Facing criminal charges for the first time in your life may scare and confuse you. If they allege that you acted as an accomplice to a crime, you might wonder what this means. What is an accomplice, and what are the potential consequences for this charge? Here is some information to help you understand more about what it means to be charged with a crime of this nature.
The Basic Definition of an Accomplice
The basic definition of an accomplice is a person who assists or helps someone else commit a crime. Therefore, an accomplice is not necessarily the person who committed the crime. Instead, it is the person who helped another execute the crime. Anyone who contributes in any way could end up facing charges as an accomplice.
The Ways You Can Be an Accomplice
There are numerous things you could do that would cause the court to consider you an accomplice to a crime. The following are just a few examples:
- Being present during a crime – if you are even at the scene of a crime when it takes place, it could result in this charge
- Advising someone about a crime – offering advice of any kind to a person who commits a crime also constitutes being an accomplice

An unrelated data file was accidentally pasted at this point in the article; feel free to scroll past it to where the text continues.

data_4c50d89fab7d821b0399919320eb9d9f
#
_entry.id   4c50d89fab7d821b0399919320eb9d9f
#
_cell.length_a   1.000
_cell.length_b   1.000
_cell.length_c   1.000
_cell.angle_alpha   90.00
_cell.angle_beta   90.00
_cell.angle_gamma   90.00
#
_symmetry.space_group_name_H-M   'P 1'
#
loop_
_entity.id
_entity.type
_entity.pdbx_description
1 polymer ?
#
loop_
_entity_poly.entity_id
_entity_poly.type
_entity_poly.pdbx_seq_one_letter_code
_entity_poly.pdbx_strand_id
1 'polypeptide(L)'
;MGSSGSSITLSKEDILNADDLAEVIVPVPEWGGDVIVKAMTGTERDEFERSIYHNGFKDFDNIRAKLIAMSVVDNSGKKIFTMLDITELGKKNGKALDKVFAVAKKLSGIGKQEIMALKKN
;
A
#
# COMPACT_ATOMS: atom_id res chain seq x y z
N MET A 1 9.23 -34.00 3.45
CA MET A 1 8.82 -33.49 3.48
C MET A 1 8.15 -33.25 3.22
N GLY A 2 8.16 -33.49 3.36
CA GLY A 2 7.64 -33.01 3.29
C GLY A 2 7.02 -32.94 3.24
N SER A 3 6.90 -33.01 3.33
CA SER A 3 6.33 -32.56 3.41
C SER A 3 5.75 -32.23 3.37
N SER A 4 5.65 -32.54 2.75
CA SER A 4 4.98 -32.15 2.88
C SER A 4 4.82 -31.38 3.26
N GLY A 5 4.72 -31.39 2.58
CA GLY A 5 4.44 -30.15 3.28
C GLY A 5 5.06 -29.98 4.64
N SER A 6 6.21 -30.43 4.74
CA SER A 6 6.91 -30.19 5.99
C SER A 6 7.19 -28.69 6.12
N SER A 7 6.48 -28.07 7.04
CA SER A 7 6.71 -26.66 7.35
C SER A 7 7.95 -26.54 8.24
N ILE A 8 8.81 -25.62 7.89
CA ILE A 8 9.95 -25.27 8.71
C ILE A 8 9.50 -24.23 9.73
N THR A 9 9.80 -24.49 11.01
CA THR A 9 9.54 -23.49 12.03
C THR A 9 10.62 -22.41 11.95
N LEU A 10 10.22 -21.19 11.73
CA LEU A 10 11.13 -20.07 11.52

- Encouraging a person to execute a crime – if you offer encouragement, you could be at risk of getting criminal charges
- Hiding evidence – keeping essential details or evidence from the police to cover up a crime that you did not commit also makes you an accomplice
A good example of an accomplice is a person who drives someone to a scene to commit a crime; the driver did not commit the crime but aided in the criminal event.
The Punishments and Consequences for These Charges
The punishments and consequences for these charges vary, and they often depend on what the charge is. The most severe accomplice charge is called principle in the second degree. Charges that are slightly less serious include accessory before the fact and accessory after the fact.
The punishment you face for these charges will depend on what the crime was. An accomplice charge for assisting with a burglary is less serious than a charge resulting in a murder.
If you are not sure what to do about the charges you are facing, call a law firm. A criminal defense lawyer can offer advice to you about your situation and help you devise a defense strategy. Reach out to a criminal attorney in your area for more information.